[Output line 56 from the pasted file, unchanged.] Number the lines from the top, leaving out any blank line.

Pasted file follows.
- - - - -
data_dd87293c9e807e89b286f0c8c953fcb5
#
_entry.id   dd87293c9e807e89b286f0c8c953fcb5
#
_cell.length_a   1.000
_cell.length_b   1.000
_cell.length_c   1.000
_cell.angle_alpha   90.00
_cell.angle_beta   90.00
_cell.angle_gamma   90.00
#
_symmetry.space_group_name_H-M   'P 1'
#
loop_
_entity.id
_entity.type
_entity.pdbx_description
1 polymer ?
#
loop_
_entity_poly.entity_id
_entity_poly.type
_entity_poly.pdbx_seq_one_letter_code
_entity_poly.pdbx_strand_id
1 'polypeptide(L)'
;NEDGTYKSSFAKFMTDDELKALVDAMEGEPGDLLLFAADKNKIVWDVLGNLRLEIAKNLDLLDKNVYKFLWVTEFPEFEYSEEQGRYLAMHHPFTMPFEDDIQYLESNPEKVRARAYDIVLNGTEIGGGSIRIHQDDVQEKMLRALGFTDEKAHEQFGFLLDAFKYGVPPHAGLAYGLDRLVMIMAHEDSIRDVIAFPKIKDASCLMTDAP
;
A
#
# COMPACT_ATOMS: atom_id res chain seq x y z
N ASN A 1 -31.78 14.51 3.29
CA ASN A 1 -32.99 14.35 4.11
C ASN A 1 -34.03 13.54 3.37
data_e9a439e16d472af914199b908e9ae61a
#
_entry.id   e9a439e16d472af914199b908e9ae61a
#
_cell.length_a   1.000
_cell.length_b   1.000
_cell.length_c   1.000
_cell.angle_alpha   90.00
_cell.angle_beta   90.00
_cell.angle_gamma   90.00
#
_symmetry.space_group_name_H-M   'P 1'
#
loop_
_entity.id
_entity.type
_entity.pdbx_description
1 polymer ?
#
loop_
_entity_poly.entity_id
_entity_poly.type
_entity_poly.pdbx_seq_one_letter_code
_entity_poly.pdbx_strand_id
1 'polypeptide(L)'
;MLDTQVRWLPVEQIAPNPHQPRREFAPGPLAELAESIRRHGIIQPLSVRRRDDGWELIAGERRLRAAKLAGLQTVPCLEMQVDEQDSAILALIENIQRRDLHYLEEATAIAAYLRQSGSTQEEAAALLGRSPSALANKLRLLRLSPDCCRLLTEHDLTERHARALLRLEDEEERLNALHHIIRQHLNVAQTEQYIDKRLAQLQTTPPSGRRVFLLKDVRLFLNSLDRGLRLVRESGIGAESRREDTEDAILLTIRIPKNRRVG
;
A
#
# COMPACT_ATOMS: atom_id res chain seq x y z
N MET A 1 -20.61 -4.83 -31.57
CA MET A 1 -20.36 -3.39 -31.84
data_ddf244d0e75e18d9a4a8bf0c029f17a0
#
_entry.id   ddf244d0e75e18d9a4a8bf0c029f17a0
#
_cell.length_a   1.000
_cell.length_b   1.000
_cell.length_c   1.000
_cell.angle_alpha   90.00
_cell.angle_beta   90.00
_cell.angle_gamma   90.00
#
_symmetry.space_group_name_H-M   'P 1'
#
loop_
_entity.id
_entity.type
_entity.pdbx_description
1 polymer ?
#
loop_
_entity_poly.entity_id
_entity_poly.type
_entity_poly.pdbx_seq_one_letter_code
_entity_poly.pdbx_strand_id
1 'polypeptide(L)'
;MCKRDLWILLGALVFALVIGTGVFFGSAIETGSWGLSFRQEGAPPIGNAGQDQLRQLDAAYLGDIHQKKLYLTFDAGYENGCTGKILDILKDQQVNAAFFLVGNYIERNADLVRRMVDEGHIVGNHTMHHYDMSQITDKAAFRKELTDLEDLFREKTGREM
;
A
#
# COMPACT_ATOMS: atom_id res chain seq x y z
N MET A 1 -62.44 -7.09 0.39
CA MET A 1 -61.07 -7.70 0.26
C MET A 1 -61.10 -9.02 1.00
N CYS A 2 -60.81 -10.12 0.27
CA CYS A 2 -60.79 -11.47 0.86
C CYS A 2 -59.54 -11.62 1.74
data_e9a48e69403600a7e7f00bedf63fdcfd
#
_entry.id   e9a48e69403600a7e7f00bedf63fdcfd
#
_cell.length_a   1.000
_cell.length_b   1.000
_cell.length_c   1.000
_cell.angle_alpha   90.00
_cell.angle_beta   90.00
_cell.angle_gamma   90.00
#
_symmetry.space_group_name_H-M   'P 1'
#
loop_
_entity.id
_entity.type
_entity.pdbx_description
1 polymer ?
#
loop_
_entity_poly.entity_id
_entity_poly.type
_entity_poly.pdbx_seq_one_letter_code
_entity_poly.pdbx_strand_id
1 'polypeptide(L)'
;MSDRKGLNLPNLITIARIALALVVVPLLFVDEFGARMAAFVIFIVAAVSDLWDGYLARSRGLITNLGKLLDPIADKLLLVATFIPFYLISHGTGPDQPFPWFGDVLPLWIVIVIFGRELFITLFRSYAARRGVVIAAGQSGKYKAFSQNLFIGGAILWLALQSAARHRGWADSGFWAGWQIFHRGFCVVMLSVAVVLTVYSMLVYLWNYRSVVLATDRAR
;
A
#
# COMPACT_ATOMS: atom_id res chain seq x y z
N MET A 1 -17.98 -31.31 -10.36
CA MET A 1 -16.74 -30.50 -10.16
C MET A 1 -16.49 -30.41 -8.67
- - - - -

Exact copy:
_entity_poly.pdbx_seq_one_letter_code